Hong Kong imposes sanctions on Philippines

Visa-free arrangement for visiting Philippine officials suspended over failure to apologise for deadly hostage crisis.

    An ex-policeman hijacked a bus carrying more than 20 Hong Kong tourists in the Philippine capital in 2010  [AFP]
    An ex-policeman hijacked a bus carrying more than 20 Hong Kong tourists in the Philippine capital in 2010 [AFP]

    Hong Kong announced it was imposing sanctions on the Philippines because of its "unacceptable" failure to apologise for a deadly hostage crisis more than three years ago.

    The current visa-free arrangement for visiting Philippine diplomats and officials will be suspended from February 5, Hong Kong Chief Executive Leung Chun-ying told a press conference.

    Currently they are able to stay 14 days without a visa.

    Leung described the move as the "first phase of sanctions" and said the government may take more action if it thinks it could be "effective" in securing an apology over the 2010 hostage-taking.

    He added that every year, 700 to 800 diplomats or officials visit Hong Kong from the Philippines on the existing visa-free arrangement.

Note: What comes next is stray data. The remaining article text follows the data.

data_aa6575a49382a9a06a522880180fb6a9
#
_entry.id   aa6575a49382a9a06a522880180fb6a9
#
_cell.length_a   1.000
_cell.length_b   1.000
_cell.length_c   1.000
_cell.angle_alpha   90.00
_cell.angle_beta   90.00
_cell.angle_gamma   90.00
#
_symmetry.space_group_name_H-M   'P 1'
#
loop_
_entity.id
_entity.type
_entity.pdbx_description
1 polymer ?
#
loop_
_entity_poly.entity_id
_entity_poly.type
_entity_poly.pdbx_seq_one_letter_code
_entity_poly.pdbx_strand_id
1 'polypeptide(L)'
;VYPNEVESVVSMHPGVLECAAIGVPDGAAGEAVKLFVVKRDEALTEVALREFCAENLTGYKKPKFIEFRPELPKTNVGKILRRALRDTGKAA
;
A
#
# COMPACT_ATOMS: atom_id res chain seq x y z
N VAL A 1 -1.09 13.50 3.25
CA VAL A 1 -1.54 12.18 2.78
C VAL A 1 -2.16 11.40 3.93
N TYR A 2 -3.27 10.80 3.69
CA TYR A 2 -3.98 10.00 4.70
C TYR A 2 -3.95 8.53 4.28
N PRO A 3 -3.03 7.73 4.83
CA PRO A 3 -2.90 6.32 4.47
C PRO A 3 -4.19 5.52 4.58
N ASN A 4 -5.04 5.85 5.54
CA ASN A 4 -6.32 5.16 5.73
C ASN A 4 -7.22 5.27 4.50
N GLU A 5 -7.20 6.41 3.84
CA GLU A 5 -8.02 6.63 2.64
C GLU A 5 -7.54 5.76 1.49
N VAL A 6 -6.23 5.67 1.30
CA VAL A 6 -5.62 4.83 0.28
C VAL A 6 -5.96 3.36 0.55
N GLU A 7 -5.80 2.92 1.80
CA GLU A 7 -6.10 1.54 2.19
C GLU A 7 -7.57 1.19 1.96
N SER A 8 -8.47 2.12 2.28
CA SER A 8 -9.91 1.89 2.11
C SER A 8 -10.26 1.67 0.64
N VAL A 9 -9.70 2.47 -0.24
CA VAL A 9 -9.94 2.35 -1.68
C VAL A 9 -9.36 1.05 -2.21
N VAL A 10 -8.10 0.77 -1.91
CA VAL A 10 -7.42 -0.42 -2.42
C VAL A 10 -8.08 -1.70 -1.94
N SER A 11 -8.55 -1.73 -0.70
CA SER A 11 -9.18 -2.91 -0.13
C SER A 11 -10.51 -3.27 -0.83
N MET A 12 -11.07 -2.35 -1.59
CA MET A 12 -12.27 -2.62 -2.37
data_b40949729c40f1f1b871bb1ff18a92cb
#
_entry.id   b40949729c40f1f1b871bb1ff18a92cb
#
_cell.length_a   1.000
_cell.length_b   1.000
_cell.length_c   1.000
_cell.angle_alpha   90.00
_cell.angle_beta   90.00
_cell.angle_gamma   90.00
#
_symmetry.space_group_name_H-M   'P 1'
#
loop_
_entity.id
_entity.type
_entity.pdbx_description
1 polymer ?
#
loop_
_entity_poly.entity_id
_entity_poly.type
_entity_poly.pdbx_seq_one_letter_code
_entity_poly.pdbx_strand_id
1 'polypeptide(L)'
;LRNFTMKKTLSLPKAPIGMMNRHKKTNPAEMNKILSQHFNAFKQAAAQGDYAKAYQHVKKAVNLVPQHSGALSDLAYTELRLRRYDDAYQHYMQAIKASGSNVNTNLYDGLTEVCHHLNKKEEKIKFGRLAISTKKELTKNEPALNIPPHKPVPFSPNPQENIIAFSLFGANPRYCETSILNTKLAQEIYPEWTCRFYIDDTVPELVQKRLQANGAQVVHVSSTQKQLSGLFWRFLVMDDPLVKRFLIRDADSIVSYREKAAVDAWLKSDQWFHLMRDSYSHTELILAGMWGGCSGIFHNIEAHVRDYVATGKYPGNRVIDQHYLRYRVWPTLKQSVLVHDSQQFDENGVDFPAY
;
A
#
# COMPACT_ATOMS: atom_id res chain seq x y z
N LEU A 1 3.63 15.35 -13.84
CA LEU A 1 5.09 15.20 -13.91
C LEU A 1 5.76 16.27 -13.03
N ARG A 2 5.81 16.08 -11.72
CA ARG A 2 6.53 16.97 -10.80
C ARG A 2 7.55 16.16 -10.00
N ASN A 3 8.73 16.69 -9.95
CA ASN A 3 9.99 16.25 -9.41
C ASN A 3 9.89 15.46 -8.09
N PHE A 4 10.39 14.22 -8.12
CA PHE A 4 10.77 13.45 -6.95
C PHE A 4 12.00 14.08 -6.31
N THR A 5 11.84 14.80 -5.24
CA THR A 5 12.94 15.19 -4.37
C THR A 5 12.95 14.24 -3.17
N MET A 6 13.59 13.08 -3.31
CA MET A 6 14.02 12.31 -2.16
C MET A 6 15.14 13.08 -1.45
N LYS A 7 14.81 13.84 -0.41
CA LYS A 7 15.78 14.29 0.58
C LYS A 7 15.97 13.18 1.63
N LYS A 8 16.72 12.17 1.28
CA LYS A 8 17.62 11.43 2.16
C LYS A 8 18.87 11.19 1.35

Hong Kong has been demanding an apology for the incident in which eight Hong Kongers were killed and seven wounded.

    They were shot after negotiations broke down between Philippine authorities and a former Philippine police officer who hijacked a Manila tour bus in protest at his sacking.

    "The Philippine side is still unable to meet the demand of the victims and the families for a formal apology despite many rounds of discussions," Leung said.

    "The response is unacceptable."

    Hong Kong politician James To, who also represents families of the victims, said it was the first time the city had imposed sanctions on a foreign country.

    "It sent a very clear message that the government is very determined to fight for justice for Hong Kong people," To told reporters.

    Philippine President Benigno Aquino has refused to apologise on behalf of his country, insisting the deaths were mainly caused by the actions of the hostage-taker.

    The apparent incompetence of the Philippine police during the hostage crisis outraged residents of Hong Kong, a city with low crime rates.

    Hong Kong has maintained a travel warning to the Philippines since then.

    But the city was widely criticised for sticking to its threat of sanctions in November, when Super Typhoon Haiyan devastated large parts of the Philippines.

    The Philippine consulate in Hong Kong was not immediately available for comment.

    In November a Hong Kong woman who was shot in the face during the hostage crisis became the first to receive a payout from Manila, an undisclosed sum donated by Filipino businessman.

    More than 160,000 Philippine nationals live in Hong Kong, with most working as domestic helpers. Bilateral trade totalled some $8.2bn in 2012.

    SOURCE: AFP


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